Piero di Cosimo

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Piero di Cosimo
born 1462, Florence
died 1521, Florence

original name Piero Di Lorenzo Italian Renaissance painter noted for hiseccentric character and his fanciful mythological paintings.

His name derives from that of his master, Cosimo Rosselli, whom he assisted (1481) in the frescoes “Crossing of the Red Sea” and “Sermon on the Mount” in the Sistine Chapel in the Vatican. There he saw the frescoes of Sandro Botticelli and Domenico Ghirlandajo, whose styles dominate his early “Story of Jason” (1486; National Gallery of South Africa, Cape Town). In “The Visitation with Two Saints” (c. 1487; National Gallery of Art, Washington, D.C.), the permanent influence of the enamel-like colours of Hugo van der Goes' “Portinari Altarpiece” is first visible.

Piero's mature style is exemplified by his mythological paintings, which exhibit a bizarre, romantic fantasy. Many are based on Vitruvius' account of the evolution of man. They are filled with fantastic hybrid forms of men and animals engaged in revels (“The Discovery of Wine,” c. 1500; Fogg Art Museum, Cambridge, Mass.) or in fighting (“Battle of the Centaurs and the Lapiths,” 1486; National Gallery, London). Others show early man learning to use fire (“A Forest Fire,” c. 1487; Ashmolean Museum, Oxford) and tools (“Vulcan and Aeolus,” c. 1486; National Gallery of Canada, Ottawa). The multitude of firm, glossy-skinned nudes in these paintings show Piero's interest in Luca Signorelli's work. But, while “The Discovery of Honey” (c. 1500; Worcester Art Museum, Worcester, Mass.) retains Signorelli's figure types, its forms are more softly modeled, and its light is warmer, showing Piero's mastery of the new technique of oil painting. In the “Rescue of Andromeda” (c. 1515; Uffizi, Florence), Piero adopts Leonardo da Vinci's sfumato (smoky light and shade) to achieve a new lush, atmospheric effect.

Piero painted several portraits, of which the best known is the memorial bust of Simonetta Vespucci (c. 1498; Conde Museum, Chantilly, France), mistress of Giuliano de' Medici. Simonetta is partly nude, and her rhythmic profile is accentuated by the black cloud placed behind it. She wears a gold necklace, around which two snakes coil, possibly an allusion to her death from consumption. The transience of youth and beauty is the theme of the famous “Death of Procris” (c. 1490–1500; National Gallery, London). The softly undulating form of the accidentally slain Procris lies in a meadow bathed in a golden light while a curious satyr kneels beside her and her faithful dog—considered the first humanized dog in art—mourns at her feet.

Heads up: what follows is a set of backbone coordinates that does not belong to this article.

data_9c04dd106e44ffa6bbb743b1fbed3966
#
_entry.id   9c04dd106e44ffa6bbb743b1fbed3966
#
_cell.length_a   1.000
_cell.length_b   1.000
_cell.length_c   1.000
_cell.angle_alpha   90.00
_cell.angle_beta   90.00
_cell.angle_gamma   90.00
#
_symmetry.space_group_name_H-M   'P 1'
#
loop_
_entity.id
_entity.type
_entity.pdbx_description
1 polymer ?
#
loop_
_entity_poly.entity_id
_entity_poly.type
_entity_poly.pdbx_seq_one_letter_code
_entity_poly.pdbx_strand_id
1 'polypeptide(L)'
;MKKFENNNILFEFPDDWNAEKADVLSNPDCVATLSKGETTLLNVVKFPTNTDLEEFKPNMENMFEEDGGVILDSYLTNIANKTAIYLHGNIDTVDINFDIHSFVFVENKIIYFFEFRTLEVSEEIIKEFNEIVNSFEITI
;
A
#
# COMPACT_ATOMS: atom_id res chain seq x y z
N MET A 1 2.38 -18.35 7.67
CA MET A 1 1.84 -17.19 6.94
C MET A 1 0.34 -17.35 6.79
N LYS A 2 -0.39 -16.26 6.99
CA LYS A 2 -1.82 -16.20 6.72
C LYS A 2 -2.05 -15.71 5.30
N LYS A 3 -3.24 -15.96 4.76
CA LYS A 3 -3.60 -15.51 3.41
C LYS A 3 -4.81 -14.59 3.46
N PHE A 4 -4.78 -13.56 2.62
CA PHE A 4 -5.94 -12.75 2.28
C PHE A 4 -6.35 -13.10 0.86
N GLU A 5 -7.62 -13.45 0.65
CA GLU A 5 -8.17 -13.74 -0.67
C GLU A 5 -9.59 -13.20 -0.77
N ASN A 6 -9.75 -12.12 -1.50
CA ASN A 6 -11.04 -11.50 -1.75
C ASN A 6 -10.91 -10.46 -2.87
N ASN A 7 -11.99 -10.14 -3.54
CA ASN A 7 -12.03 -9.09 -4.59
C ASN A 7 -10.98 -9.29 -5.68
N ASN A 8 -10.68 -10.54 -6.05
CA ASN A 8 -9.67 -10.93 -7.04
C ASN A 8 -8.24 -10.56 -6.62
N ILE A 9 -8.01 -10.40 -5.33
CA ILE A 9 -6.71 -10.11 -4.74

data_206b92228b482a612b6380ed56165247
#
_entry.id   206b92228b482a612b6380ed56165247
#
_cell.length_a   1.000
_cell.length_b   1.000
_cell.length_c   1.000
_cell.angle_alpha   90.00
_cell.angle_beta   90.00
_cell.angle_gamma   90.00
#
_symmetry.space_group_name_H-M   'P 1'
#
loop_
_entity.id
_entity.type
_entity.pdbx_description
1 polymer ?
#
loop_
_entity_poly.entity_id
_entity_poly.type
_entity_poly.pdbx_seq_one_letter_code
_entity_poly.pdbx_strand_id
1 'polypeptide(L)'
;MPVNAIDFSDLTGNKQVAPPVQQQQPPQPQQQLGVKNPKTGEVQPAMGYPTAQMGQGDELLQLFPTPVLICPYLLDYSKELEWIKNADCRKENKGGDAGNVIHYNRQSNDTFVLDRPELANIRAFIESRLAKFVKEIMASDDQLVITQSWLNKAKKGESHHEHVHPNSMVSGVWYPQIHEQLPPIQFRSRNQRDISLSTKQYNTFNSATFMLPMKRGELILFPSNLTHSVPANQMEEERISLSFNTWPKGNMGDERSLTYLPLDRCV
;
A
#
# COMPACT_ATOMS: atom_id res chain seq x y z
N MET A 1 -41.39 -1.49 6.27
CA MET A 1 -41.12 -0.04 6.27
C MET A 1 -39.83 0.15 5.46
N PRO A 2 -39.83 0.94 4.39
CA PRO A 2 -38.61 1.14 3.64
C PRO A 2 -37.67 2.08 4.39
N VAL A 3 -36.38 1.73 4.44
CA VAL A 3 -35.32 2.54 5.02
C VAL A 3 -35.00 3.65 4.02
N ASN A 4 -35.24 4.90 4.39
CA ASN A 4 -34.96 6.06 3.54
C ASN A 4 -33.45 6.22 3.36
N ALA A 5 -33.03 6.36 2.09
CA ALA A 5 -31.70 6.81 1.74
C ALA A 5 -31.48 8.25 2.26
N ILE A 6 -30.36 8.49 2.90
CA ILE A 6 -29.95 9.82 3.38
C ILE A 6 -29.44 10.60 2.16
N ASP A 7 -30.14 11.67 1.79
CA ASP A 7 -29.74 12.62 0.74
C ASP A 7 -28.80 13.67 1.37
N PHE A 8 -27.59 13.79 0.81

Piero's art reflects his bizarre, misanthropic personality. He belonged to no school of painting. Instead, he borrowed frommany artists, incorporating elements of their style into his own idiosyncratic manner. He painted many works to please only himself (an unusual practice for the time) and declared that he often found inspiration for his paintings in the stains on walls.


Forest Fire
c. 1500
Panel, 71 x 203 cm
Ashmolean Museum, Oxford

Forest Fire (detail)
c. 1500
Panel, 71 x 203 cm
Ashmolean Museum, Oxford

Forest Fire (detail)
c. 1500
Panel, 71 x 203 cm
Ashmolean Museum, Oxford


Adoration of the Child
c. 1510
Oil on panel, 116 cm (without frame)
Museo di Palazzo Martelli, Florence

The Adoration of the Christ Child
Oil on wood, diameter 140 cm
Galleria Borghese, Rome

The Building of a Palace
Oil on panel, 83 x 197 cm
Ringling Museum of Art, Sarasota

Holy Family with the Young St John the Baptist
c. 1520
Panel, 119 x 87 cm
Collezione Vittorio Cini, Venice

Immaculate Conception with Saints
Panel, 184 x 178 cm
San Francesco, Fiesole

Incarnation of Jesus
c. 1505
Wood panel, 206 x 172 cm
Galleria degli Uffizi, Florence

Madonna with Child and the Young St John
Oil on panel, 72 x 54 cm
Liechtenstein Museum, Vienna

Madonna and Sleeping Christ Child with the Infant St John the Baptist
Oil on panel, diameter 88 cm
Private collection

St Mary Magdalene
Tempera on panel, 72,5 x 76 cm
Galleria Nazionale d'Arte Antica, Rome

Virgin and Child Enthroned with Saints
Panel, 203 x 197 cm
Museo dell'Ospedale degli Innocenti, Florence

Portrait of a Woman
Paper on wood, 50 x 37 cm
Galleria Palatina (Palazzo Pitti), Florence

Giuliano da Sangallo
c. 1500
Wood panel, 47,5 x 33,5 cm
Rijksmuseum, Amsterdam

Virgin and Child with Two Angels
Panel, 116 x 85 cm
Collezione Vittorio Cini, Venice

Virgin and Child with a Dove
c. 1490
Wood, 87 x 58 cm
Musйe du Louvre, Paris

The Visitation with Sts Nicholas and Anthony
Wood, 184 x 189
National Gallery of Art, Washington